Escape From Marawi

Escape From Marawi Over 200,000 people have fled Marawi since ISIS militants swarmed the city on the island of Mindanao. As the extremists fight to build a South East Asian caliphate, the city is more dangerous than ever. Escape From Marawi uncovers how woefully unprepared the Philippine Army were for an attack, and how the seizure of Marawi is likely only the beginning of a drawn-out conflict as ISIS spreads its influence into Southeast Asia.
"I wasn't expecting to be the story", says reporter Adam Harvey, lying in a hospital bed in the overrun city of Marawi. In the relative safety of a walled compound, with children playing nearby, the bullet from an M16 found its way into his neck. "I can see a bullet in my neck. Jesus that's scary", says Harvey. For over two months soldiers with allegiance to ISIS have occupied Marawi, humiliating President Duterte's military with their organisation and speed. The insurgency is traced to two charismatic local brothers, who united secessionists under the ISIS banner. "You could say we were a bit surprised by the resistance we got", says Brigadier General Padilla, who concedes that even a victory in conflict will by no means end the threat. "It may initiate a longer battle... poisoned minds still remain", he says. Now, with the military struggling to adapt to a fluid urban front-line, brave police and volunteers struggle to evacuate the remaining civilians. "We call our group 'Suicide Squad'", says Abdul Asis. "We risk our lives to save those still trapped inside. So far we've had calls from over 60 people."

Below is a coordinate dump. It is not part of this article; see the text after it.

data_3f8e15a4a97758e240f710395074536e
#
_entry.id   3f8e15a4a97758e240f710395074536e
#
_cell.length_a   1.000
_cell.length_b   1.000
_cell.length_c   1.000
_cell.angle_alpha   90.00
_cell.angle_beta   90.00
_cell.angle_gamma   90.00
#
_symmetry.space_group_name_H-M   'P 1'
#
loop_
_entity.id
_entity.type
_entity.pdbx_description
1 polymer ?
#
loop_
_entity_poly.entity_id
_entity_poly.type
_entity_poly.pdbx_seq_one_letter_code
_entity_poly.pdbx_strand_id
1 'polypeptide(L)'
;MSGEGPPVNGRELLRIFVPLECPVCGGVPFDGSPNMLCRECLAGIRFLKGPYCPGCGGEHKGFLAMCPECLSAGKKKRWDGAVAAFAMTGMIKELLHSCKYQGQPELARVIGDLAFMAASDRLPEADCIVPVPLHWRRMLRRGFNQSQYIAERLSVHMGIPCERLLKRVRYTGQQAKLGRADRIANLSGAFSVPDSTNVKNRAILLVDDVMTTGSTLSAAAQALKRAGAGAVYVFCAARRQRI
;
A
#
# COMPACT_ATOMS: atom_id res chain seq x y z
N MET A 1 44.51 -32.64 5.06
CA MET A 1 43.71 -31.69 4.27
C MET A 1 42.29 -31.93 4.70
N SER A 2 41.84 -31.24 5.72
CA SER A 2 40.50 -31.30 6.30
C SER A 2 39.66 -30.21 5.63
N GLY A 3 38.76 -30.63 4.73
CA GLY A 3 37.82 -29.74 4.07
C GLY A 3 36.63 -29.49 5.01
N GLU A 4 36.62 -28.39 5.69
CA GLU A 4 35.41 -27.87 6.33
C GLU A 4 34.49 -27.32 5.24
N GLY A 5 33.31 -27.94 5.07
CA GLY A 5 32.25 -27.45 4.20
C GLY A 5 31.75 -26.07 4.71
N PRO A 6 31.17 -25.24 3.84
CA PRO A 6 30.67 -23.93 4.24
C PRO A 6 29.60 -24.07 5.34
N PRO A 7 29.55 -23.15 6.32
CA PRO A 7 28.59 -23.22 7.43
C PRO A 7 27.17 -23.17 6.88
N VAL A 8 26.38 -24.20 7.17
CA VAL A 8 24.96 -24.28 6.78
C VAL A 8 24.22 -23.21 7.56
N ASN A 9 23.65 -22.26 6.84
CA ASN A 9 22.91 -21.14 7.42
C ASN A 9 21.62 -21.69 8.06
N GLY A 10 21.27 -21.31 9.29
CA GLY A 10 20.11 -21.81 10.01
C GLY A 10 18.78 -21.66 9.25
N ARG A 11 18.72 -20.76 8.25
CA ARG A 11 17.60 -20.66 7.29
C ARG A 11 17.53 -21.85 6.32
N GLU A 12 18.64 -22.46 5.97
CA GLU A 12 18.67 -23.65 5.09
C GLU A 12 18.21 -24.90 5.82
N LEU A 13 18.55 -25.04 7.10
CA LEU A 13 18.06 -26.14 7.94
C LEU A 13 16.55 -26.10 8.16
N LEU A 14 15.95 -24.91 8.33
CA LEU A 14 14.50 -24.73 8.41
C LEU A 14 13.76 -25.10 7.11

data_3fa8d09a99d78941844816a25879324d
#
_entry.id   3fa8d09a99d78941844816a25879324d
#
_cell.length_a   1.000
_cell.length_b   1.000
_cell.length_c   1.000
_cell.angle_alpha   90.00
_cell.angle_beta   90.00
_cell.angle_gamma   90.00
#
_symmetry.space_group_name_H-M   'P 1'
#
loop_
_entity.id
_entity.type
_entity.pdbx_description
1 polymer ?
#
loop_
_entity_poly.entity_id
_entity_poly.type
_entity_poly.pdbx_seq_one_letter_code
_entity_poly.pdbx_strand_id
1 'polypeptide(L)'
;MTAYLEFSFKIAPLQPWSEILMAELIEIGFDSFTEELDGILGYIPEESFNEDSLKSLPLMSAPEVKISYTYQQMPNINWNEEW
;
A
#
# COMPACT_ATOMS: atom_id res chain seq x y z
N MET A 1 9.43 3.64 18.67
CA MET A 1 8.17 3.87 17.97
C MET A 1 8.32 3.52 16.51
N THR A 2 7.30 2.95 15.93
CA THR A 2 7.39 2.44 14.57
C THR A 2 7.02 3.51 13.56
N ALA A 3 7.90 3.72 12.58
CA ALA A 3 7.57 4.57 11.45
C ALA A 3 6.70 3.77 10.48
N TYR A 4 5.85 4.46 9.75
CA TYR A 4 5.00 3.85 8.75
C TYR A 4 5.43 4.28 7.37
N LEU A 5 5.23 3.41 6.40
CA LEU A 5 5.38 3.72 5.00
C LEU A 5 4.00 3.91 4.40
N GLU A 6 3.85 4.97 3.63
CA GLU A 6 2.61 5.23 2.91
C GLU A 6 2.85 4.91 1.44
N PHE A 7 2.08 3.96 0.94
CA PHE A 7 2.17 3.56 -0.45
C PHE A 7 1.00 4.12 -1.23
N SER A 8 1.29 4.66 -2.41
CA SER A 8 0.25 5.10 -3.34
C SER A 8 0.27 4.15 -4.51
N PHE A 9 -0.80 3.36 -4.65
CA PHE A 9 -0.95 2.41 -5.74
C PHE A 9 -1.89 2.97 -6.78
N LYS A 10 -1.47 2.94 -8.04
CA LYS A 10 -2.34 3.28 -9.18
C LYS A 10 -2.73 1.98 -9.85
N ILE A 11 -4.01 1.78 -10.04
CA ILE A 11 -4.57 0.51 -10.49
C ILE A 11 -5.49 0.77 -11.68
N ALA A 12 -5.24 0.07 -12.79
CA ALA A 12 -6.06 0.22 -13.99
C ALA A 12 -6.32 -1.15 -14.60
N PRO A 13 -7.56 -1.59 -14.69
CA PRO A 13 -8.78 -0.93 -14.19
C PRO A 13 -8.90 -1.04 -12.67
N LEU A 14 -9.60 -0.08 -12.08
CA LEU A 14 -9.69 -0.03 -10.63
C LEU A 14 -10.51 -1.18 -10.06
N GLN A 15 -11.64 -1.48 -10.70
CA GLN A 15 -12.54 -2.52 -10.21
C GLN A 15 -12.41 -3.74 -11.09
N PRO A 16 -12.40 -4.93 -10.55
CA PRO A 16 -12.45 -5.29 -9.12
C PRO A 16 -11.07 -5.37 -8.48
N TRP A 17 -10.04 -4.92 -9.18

This site uses cookies. By continuing to use this site you are agreeing to our use of cookies. For more info see our Cookies Policy